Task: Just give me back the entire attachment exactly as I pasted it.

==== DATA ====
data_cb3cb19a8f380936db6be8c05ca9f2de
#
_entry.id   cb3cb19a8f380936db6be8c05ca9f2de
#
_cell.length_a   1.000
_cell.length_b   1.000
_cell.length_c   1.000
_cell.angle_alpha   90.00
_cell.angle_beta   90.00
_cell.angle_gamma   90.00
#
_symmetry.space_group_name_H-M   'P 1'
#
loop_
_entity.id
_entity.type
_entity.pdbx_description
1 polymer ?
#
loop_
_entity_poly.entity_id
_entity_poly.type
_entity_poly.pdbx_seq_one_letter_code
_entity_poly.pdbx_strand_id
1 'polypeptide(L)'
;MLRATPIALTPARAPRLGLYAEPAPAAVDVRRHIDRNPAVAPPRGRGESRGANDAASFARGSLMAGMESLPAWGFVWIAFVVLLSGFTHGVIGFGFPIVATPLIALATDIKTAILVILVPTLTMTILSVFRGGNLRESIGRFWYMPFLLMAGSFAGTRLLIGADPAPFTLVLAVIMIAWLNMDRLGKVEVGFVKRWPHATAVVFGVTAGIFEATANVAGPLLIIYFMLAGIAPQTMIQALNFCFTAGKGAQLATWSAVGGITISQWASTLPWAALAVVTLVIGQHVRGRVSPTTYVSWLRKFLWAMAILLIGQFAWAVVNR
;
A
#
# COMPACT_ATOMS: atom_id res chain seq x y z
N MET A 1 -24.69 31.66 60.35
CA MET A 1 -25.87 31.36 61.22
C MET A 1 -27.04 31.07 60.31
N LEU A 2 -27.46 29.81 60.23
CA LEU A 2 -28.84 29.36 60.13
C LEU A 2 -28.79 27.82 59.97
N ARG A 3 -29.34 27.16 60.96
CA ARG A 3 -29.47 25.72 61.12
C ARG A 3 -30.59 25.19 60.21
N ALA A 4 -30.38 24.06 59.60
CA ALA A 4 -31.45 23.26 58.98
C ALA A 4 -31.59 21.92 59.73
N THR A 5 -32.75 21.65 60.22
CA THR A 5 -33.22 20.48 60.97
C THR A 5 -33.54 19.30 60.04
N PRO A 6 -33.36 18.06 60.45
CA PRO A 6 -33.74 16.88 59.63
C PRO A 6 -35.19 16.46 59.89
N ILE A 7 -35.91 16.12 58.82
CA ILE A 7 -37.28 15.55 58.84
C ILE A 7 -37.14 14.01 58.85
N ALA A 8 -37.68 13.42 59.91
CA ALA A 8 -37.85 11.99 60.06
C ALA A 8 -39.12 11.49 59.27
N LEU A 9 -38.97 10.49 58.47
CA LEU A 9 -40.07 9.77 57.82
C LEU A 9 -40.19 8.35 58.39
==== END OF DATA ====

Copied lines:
data_cb3cb19a8f380936db6be8c05ca9f2de
#
_entry.id   cb3cb19a8f380936db6be8c05ca9f2de
#
_cell.length_a   1.000
_cell.length_b   1.000
_cell.length_c   1.000
_cell.angle_alpha   90.00
_cell.angle_beta   90.00
_cell.angle_gamma   90.00
#
_symmetry.space_group_name_H-M   'P 1'
#
loop_
_entity.id
_entity.type
_entity.pdbx_description
1 polymer ?
#
loop_
_entity_poly.entity_id
_entity_poly.type
_entity_poly.pdbx_seq_one_letter_code
_entity_poly.pdbx_strand_id
1 'polypeptide(L)'
;MLRATPIALTPARAPRLGLYAEPAPAAVDVRRHIDRNPAVAPPRGRGESRGANDAASFARGSLMAGMESLPAWGFVWIAFVVLLSGFTHGVIGFGFPIVATPLIALATDIKTAILVILVPTLTMTILSVFRGGNLRESIGRFWYMPFLLMAGSFAGTRLLIGADPAPFTLVLAVIMIAWLNMDRLGKVEVGFVKRWPHATAVVFGVTAGIFEATANVAGPLLIIYFMLAGIAPQTMIQALNFCFTAGKGAQLATWSAVGGITISQWASTLPWAALAVVTLVIGQHVRGRVSPTTYVSWLRKFLWAMAILLIGQFAWAVVNR
;
A
#
# COMPACT_ATOMS: atom_id res chain seq x y z
N MET A 1 -24.69 31.66 60.35
CA MET A 1 -25.87 31.36 61.22
C MET A 1 -27.04 31.07 60.31
N LEU A 2 -27.46 29.81 60.23
CA LEU A 2 -28.84 29.36 60.13
C LEU A 2 -28.79 27.82 59.97
N ARG A 3 -29.34 27.16 60.96
CA ARG A 3 -29.47 25.72 61.12
C ARG A 3 -30.59 25.19 60.21
N ALA A 4 -30.38 24.06 59.60
CA ALA A 4 -31.45 23.26 58.98
C ALA A 4 -31.59 21.92 59.73
N THR A 5 -32.75 21.65 60.22
CA THR A 5 -33.22 20.48 60.97
C THR A 5 -33.54 19.30 60.04
N PRO A 6 -33.36 18.06 60.45
CA PRO A 6 -33.74 16.88 59.63
C PRO A 6 -35.19 16.46 59.89
N ILE A 7 -35.91 16.12 58.82
CA ILE A 7 -37.28 15.55 58.84
C ILE A 7 -37.14 14.01 58.85
N ALA A 8 -37.68 13.42 59.91
CA ALA A 8 -37.85 11.99 60.06
C ALA A 8 -39.12 11.49 59.27
N LEU A 9 -38.97 10.49 58.47
CA LEU A 9 -40.07 9.77 57.82
C LEU A 9 -40.19 8.35 58.39